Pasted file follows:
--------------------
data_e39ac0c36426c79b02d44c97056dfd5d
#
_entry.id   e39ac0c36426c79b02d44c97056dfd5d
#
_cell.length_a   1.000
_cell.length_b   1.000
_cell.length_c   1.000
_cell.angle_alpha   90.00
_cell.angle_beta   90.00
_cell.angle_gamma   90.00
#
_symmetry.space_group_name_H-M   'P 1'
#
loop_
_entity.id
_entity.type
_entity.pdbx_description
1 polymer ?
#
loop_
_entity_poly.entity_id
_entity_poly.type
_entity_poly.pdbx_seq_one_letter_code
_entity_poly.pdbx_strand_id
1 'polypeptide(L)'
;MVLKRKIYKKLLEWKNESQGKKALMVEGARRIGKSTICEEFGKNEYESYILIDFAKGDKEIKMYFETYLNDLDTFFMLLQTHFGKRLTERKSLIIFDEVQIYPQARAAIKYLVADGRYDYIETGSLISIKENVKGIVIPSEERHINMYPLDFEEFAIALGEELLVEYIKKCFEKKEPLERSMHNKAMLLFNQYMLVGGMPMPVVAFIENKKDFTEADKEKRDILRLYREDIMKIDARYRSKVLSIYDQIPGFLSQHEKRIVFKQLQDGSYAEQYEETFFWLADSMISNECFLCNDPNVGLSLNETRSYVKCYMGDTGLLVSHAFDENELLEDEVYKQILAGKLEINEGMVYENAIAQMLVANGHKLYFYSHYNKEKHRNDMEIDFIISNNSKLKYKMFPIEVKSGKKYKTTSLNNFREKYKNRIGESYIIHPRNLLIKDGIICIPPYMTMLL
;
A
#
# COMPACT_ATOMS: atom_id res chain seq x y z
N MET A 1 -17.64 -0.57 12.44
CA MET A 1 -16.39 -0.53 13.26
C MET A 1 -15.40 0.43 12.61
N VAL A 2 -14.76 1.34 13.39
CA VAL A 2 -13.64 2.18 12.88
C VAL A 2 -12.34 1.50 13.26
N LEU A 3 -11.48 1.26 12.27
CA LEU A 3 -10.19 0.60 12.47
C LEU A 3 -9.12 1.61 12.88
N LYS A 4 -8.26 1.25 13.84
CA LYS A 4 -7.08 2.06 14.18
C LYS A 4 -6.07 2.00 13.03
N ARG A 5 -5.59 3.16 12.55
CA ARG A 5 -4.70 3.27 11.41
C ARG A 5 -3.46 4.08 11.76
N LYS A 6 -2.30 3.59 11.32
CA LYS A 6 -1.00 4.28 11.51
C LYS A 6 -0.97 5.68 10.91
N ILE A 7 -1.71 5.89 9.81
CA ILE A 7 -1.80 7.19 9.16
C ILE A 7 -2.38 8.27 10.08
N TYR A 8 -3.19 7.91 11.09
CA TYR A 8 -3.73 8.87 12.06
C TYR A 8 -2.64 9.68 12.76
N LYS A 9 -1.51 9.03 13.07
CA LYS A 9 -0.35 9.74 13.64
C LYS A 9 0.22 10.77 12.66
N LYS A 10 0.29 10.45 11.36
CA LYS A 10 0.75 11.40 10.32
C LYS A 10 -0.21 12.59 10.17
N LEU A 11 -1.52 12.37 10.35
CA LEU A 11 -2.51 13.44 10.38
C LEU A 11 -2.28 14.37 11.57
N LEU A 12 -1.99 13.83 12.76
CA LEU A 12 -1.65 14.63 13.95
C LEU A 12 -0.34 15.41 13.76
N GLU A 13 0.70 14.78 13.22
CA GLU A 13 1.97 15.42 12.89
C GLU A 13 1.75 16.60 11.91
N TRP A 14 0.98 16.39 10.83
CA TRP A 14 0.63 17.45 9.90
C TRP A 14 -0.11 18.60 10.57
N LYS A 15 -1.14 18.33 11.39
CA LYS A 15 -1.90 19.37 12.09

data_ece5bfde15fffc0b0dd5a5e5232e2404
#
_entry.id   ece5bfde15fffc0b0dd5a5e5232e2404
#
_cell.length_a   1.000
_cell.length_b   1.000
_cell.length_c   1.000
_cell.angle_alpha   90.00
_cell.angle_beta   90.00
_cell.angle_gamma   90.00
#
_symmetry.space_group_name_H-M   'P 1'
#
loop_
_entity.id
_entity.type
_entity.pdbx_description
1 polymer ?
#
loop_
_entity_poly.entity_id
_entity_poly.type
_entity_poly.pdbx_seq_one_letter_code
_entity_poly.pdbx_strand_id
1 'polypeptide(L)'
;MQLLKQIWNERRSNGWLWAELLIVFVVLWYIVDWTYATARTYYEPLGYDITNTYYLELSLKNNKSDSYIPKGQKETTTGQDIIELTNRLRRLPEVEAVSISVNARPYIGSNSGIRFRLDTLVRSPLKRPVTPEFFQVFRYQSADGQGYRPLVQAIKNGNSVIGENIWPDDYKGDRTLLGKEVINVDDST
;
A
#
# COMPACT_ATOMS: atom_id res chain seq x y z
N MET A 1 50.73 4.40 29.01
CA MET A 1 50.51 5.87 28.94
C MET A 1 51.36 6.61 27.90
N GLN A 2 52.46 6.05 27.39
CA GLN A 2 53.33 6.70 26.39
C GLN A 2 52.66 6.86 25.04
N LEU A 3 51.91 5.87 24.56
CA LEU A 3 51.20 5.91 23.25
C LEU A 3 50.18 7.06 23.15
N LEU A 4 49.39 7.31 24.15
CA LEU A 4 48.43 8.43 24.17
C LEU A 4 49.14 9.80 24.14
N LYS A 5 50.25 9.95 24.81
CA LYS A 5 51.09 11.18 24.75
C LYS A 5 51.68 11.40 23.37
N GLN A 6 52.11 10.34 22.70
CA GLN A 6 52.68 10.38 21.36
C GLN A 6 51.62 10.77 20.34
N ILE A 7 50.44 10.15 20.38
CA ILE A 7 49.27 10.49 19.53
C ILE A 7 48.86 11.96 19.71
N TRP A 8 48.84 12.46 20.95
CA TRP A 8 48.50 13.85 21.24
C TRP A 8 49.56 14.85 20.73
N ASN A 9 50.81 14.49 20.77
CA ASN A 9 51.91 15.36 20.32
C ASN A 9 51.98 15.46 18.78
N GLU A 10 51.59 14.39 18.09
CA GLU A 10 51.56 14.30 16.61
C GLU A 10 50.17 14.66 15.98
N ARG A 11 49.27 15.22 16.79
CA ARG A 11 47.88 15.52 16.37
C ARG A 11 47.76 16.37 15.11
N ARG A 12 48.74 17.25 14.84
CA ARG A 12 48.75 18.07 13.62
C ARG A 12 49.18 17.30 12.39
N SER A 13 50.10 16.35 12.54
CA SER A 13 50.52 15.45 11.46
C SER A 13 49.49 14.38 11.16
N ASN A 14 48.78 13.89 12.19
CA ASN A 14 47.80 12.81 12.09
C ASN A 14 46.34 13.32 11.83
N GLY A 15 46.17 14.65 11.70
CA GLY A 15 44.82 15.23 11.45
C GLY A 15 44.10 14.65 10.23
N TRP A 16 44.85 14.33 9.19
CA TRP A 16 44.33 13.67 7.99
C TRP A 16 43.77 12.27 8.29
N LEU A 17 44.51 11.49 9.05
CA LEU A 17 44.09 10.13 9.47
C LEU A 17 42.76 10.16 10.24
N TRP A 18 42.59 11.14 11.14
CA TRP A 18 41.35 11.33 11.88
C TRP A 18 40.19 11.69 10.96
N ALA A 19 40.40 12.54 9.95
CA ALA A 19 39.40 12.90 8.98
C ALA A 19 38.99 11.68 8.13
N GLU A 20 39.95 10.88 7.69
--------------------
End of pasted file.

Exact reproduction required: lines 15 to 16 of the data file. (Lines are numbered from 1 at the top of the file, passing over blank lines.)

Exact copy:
_entity.id
_entity.type